Decision not to charge Stephen Lawrence officers ‘unjustifiable’

Decision not to charge Stephen Lawrence officers ‘unjustifiable’

The mother of Stephen Lawrence is “bewildered, disappointed and angry” at an upheld decision not to charge four officers involved in the original bungled investigation into her son’s murder.

Baroness Doreen Lawrence said the decision marked “a new low” in how her family has been treated by the criminal justice system, and means that no police officer will ever take responsibility for the failures in the case.

Stephen was murdered by a gang of racists in Eltham, south east London in April 1993 as he went to catch a bus with his friend Duwayne Brooks, and only two of his five or six killers have been brought to justice.

The original police investigation into his death was marred by institutional racism in the Met, incompetence and alleged corruption.

Stephen Lawrence
Stephen Lawrence was murdered by a racist gang as he went to catch a bus home in 1993 (Family handout/PA)

In later years it emerged that undercover police officers had spied on campaigners supporting the Lawrence family in their fight for justice, and last year the BBC revealed further failures linked to a sixth suspect in the case, Matthew White.

In a statement on Tuesday following the Crown Prosecution Service decision, Baroness Lawrence said: “Today’s decision by the CPS marks a new low in the way the criminal justice has treated me and my family.

“The decision of the CPS not to prosecute the senior officers who were involved in the investigation of my son’s case is unjustifiable. The reviewed decision, issued today, makes not a single mention of racism.

“Everyone now accepts that institutional racism was at the heart of the first investigation and yet, no consideration has been given to how it impacted the decision making process. It clearly did.

“How can racism not be part of and at the forefront of the CPS’s decision on Stephen’s case? This is unforgivable.”

Gary Dobson (left) and David Norris.
Gary Dobson (left) and David Norris who were jailed for Stephen’s murder at the Old Bailey in 2012 (CPS/PA)

She criticised the review for only considering failures in the first few weeks after the murder, when blunders had continued “well into 1994”.

Last year a BBC investigation claimed that White, who died aged 50 in 2021, had a central role in the attack on Stephen, running ahead of the others towards the teenager.

His stepfather, Jack Severs, who died in 2020, told a police officer not involved in the case that White had admitted being present that night.

But Mr Severs was misidentified by the murder investigation team because White had two different stepfathers – a failure the Met called a “significant and regrettable error”.

It was 20 years before Mr Severs was spoken to by a detective investigating the murder, Clive Driscoll, the officer who finally brought Gary Dobson and David Norris to justice nearly two decades after they murdered Stephen.

The Met said that White was arrested twice but there was not enough evidence to charge him.

Referring to the mistakes over White, Baroness Lawrence said: “How can such an obvious failure not be part of the case that the CPS released today?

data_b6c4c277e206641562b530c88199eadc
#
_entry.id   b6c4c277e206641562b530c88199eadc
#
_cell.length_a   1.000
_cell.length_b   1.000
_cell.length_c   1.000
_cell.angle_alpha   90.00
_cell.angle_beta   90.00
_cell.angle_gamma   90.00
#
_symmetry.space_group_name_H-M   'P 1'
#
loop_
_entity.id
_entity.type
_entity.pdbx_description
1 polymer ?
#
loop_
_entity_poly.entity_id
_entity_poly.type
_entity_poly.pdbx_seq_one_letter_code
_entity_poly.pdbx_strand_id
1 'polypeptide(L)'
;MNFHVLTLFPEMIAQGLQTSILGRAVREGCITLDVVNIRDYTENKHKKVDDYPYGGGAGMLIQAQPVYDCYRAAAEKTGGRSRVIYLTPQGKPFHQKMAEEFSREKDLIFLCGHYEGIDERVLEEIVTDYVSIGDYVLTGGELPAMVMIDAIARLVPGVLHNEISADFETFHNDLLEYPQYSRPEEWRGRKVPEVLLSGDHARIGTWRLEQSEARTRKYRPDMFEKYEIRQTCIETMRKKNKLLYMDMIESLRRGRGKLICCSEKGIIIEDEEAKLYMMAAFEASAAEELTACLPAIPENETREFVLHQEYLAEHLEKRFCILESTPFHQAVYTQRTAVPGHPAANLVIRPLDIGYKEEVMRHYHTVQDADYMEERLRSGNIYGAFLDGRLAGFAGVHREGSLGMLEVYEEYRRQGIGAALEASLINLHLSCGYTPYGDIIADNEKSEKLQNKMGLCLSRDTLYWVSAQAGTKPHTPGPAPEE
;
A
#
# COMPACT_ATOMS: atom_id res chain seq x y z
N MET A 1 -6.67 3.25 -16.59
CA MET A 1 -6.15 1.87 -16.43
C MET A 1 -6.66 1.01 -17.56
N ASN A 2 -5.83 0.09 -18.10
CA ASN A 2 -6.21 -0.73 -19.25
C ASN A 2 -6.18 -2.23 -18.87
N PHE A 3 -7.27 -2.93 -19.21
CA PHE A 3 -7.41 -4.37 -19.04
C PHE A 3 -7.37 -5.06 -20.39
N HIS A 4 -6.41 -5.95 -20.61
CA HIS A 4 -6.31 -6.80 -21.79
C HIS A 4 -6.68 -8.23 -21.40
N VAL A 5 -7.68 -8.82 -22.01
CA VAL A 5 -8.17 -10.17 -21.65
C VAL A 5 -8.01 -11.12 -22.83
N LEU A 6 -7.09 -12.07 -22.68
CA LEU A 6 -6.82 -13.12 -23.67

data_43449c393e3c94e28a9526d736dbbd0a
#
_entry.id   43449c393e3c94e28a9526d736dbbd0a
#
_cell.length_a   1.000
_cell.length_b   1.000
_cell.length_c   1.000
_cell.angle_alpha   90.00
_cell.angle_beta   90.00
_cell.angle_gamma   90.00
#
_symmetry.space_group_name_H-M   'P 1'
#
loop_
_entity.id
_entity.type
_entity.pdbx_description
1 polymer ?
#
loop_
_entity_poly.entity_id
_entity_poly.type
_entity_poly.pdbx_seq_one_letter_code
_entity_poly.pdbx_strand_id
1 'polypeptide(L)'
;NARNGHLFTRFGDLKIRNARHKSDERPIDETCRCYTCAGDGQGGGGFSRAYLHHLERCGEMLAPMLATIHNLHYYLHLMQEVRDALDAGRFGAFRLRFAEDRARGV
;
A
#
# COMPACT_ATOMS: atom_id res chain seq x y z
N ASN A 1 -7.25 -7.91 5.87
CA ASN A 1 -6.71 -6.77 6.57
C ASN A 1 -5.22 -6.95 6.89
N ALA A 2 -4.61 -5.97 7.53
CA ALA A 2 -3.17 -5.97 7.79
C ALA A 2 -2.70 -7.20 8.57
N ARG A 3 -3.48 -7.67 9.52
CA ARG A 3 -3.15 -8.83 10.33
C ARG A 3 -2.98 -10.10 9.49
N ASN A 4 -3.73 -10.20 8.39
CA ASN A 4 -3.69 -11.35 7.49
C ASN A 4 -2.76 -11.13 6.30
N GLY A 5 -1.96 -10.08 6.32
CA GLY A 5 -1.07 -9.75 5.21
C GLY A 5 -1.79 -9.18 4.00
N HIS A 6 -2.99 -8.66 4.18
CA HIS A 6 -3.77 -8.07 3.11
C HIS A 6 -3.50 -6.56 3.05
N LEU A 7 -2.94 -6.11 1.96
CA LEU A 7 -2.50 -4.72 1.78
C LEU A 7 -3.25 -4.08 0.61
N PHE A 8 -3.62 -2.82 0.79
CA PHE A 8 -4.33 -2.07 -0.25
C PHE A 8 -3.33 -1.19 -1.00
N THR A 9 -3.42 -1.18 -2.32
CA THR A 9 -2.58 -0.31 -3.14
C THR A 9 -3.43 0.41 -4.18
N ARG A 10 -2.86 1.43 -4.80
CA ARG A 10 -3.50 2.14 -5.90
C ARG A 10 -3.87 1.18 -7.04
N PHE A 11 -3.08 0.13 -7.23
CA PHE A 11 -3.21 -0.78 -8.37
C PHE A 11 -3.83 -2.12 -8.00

“The only conclusion I draw is that the IOPC and NCA carried out a shallow inquiry looking only at matters in the public domain and gave too much credence to the retired officers.

“The decision today means – as things stand – that not a single officer will ever be held responsible in any way shape or form for the obvious and unforgivable failings in Stephen’s case.

“I am bewildered, disappointed, and angry at the decision. I am sure the public will be too.”

The CPS said it would not be bringing criminal charges against four Metropolitan Police officers involved in the case after an “extensive review” which reconsidered whether they had committed offences of misconduct in public office.

The decision follows a request under the Victims’ Right to Review (VRR) scheme and was carried out by a prosecutor who was independent of the original review.

It represents a final decision by the CPS.

Mr Brooks questioned the transparency of the system, writing on X, formerly Twitter: “As someone affected by these senior officers’ decision-making skills, I have no idea whether today’s decision or the original decision by the CPS is a credible one, as I have not seen the report.”

Rosemary Ainslie, head of the CPS’s Special Crime Division, said: “Following our decision in July 2023 not to bring criminal charges against four police officers involved in the initial six weeks of the investigation into Stephen’s murder, we received a request to review the decision under the Victims’ Right to Review (VRR) scheme.

“An extensive review of that decision, which involved an independent prosecutor re-examining a substantial amount of evidence and material in the case, has now been completed.

“Offences of misconduct in public office were reconsidered, but the review upheld the original decision not to bring any criminal charges against the four officers in the case.

“We understand this news will be extremely disappointing for Stephen’s family and friends, and the CPS has offered to meet with close family members to explain our reasoning in further detail.”